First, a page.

A compromise design is often used for atrial and ventricular sensing filters, wherein the filter characteristics are designed to pass the P-waves or R-waves, respectively, of the majority of patients to be encountered, and a gain or sensitivity adjustment is provided to take care of patients whose frequency bands fall marginally at either end of the passband. While providing a workable solution, such a compromise still suffers the disadvantages of providing less than optimum filtering characteristics and excessive gain outside the P- or R-wave band for a given patient, which has the potential of making the sensing circuit susceptible to signals other than desired P- or R-waves picked up by the corresponding pacemaker lead.
The present invention solves the above-mentioned problems existing in the prior art by providing an ECG sensing filter for a pacemaker which is conveniently tunable to match the frequency ranges of interest (P-waves in the case of atrial sensing or R-waves in the case of ventricular sensing). It is particularly useful in implantable pacemakers, whereby the tuning can be done by remote programming after implantation. Further, in the case of patients who have suffered a myocardial infarction or who have had a change in width of the P- or R-waves for any other reason, the present invention provides for remote adjustability of the sense amplifier band pass to permit sensing which is optimal in that it maximizes the desired signal energy while minimizing undesired signal energy, i.e., noise.
The present invention provides a tunable ECG sensing filter for a pacemaker, including a transversal filter connected to receive the ECG signal from the pacemaker lead to the heart, and a programmable clock for providing clock signals to the transversal filter. The transversal filter, which includes an analog delay device, has a number of taps to which electrical loads are connected according to a tap-weight function to achieve a bandpass filtering characteristic at the output of the filter. The programmable clock is connected to a programmer within the pacemaker and is operative to change the clock frequency which is applied to the analog delay in response to external signals received by the programmer. Changing the clock frequency shifts the bandpass frequency of the filter, so that by selection of the appropriate clock frequency, the bandpass characteristics of the transversal filter can be shifted to match the ECG frequency component range of interest for a particular patient.
In the drawing,
FIG. 1 is an electrical block diagram of a pacemaker using a tunable ECG sensing filter according to the present invention;
FIG. 2A is a waveform of a portion of an electrocardiogram; and
FIG. 2B is a graph showing bandpass characteristics for a sensing filter for a pacemaker.
For purposes of explanation, the drawings and description of this invention are set forth herein in terms of ventricular sensing circuits, but it will be understood that the invention is equally applicable to atrial sensing, with appropriate changes in the frequency characteristics of the filter.
In FIG. 1, an implantable pacemaker includes a terminal 10 to which a lead 11 is connected. Lead 11 connects to the appropriate chamber of the heart, in this example the ventricle, as is generally known in the art. Inside the pacemaker, reference number 12 designates the timing and output circuits of the pacemaker which have all been grouped together in block 12 in the interests of clarity. Block 12 performs the functions of timing the escape interval between heartbeats, and providing an output pulse, if required, over conductor 13 which connects to terminal 10 and from there to the heart. Block 12 also has a reset input 20 which connects from the sensing amplifier and filter, described below, to cause resetting of the timing circuits resulting in inhibition of the output circuits upon detection of a timely spontaneous heart contraction within the selected escape interval. The design of specific circuits for the timing and output functions of a pacemaker are generally known, and since the specific timing and output circuit per se do not form part of the present invention, they are not shown in detail, but only in block form.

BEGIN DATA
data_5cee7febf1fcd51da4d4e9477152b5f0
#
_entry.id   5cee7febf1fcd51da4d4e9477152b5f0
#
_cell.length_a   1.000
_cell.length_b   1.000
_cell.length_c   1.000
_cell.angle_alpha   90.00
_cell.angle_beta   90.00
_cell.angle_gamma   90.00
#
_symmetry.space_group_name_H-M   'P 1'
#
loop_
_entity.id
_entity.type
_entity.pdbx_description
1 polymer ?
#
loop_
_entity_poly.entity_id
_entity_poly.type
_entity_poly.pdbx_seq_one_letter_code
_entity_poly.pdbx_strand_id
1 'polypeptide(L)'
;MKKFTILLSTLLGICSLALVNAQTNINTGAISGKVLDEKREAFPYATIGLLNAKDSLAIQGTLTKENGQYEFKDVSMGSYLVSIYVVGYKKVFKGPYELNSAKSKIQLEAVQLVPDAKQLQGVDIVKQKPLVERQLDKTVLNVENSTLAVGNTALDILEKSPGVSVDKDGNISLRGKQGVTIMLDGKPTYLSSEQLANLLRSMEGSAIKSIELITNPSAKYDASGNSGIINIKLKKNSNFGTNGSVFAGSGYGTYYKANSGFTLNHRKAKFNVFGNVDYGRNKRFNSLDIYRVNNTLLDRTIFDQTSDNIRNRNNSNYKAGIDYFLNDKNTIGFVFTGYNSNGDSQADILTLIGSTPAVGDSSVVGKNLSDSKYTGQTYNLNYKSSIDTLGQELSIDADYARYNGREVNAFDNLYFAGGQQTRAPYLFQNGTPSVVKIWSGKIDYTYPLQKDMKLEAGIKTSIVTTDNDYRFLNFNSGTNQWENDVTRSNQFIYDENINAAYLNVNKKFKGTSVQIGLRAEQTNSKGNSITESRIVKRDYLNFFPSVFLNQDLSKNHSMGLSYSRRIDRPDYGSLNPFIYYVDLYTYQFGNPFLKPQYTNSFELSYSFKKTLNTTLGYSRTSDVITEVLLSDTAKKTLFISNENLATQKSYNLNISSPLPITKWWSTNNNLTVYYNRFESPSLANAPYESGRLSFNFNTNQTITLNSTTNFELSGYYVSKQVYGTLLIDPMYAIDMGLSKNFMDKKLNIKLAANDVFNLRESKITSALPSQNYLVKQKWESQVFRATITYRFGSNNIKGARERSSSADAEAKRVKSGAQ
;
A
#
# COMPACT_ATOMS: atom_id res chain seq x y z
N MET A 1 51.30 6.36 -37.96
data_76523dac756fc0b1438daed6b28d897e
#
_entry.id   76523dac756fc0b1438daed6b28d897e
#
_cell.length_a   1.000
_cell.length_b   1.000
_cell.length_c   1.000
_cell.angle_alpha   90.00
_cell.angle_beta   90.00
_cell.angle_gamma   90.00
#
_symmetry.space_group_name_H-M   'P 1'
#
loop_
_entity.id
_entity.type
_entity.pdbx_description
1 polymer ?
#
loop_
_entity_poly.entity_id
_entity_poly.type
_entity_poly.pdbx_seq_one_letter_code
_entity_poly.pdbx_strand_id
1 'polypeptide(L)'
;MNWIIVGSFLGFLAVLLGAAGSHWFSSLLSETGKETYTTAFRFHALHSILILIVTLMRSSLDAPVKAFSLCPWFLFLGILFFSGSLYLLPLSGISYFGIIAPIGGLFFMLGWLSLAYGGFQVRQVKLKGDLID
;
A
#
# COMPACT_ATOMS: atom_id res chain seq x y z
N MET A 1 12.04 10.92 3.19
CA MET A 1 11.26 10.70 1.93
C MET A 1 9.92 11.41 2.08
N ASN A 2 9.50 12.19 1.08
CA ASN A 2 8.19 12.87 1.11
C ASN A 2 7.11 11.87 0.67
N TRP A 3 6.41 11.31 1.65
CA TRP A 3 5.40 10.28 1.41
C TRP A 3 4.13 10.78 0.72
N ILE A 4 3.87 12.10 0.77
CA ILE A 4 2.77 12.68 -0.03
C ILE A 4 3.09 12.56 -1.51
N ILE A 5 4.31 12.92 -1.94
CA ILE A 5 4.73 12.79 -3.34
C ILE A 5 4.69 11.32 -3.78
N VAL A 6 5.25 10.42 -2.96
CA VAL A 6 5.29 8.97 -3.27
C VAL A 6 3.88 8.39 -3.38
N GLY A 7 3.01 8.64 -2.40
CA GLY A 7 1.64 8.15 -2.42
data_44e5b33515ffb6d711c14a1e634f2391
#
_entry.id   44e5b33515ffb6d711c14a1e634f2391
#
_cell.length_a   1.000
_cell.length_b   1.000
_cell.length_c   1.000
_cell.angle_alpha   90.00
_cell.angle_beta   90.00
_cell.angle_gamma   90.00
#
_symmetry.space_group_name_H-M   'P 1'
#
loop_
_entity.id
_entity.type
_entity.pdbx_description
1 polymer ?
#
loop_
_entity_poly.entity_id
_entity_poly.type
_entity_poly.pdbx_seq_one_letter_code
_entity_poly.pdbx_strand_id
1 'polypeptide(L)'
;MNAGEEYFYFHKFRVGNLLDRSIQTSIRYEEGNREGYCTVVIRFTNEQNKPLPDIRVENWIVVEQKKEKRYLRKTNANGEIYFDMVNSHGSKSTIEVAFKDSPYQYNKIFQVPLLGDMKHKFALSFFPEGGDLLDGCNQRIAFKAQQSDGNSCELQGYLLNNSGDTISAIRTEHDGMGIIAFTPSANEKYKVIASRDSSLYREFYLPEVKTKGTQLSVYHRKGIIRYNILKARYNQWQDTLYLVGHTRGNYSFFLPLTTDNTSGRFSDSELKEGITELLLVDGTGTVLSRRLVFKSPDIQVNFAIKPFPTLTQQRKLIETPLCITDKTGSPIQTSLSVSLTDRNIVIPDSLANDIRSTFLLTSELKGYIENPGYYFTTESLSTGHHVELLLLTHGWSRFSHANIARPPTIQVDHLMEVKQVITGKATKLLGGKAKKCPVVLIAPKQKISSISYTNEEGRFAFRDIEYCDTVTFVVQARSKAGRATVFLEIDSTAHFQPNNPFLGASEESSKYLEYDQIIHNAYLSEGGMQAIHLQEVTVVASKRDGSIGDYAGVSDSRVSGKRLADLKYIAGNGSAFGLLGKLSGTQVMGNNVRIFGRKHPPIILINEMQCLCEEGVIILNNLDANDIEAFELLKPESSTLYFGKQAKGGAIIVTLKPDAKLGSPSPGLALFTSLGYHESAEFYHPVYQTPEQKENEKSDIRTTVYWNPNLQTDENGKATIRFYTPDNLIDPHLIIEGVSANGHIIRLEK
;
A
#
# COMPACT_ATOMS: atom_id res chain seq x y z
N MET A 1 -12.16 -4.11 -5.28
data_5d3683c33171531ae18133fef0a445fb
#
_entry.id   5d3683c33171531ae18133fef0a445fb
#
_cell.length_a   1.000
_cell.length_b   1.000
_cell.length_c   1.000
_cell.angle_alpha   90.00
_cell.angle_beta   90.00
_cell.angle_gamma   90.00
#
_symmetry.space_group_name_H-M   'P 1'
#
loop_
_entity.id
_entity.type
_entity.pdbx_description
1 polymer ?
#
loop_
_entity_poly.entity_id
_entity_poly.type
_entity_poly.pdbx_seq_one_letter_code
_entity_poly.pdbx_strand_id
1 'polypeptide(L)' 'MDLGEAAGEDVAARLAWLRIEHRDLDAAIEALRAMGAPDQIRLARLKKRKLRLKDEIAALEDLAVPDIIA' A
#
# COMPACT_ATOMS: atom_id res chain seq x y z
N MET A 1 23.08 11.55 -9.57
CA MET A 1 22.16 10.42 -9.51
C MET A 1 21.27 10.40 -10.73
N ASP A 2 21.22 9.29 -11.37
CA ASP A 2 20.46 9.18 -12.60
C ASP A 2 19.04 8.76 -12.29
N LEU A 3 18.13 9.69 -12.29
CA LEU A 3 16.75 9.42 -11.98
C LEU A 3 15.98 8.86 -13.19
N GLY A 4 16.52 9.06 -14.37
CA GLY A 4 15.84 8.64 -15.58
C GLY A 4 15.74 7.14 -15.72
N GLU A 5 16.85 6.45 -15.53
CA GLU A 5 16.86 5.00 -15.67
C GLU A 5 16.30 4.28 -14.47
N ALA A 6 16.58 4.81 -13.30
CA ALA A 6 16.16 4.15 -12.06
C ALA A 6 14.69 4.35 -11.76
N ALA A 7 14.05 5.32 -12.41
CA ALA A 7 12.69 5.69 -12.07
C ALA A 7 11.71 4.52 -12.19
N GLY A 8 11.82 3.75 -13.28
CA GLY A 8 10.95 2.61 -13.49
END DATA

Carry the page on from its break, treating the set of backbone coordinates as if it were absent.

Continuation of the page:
In the case of a programmable heart pacemaker, a programmer circuit 21 is provided. It includes an antenna 22 which is adapted to receive signals from an external programming device, in the form of RF or magnetic coded signals. Programmer 21 decodes the signals into various commands, as is generally known, for controlling operating parameters of the pacemaker, such as repetition rate (escape interval) pulse amplitude, pulse width and the like. The appropriate commands are transmitted via control line or lines 23 to the timing and output circuits 12 for controlling their appropriate function as is generally known in the art. A control line 24 connects from programmer 21 to a program input of a programmable clock 34.
A branch of conductor 13 connects to the sensing circuits for detecting depolarizations of the heart. Specifically, conductor 13 connects to the input of an amplifier 29, and the output of amplifier 29 connects through conductor 31 to filter 30. Filter 30 also receives a clock frequency input on conductor 32, and provides its output on conductor 33, which connects to reset input 20 of the timing and output circuits 12.
The primary component of filter 30 is a tapped analog delay 40, sometimes also referred to as a tapped analog shift register. Device 40 has a signal input 41, to which conductor 31 is connected, a clock input 42 to which conductor 32 is connected, and a plurality of taps 43a-43n. A plurality of load resistors 44a-44n connect from taps 43a-43n, respectively, to a summing node 45. Summing node 45 connects to the inverting input of a summing amplifier 46. The output of amplifier 46 connects to conductor 33, and a feedback resistor 47 connects from the output to the inverting input of amplifier 46.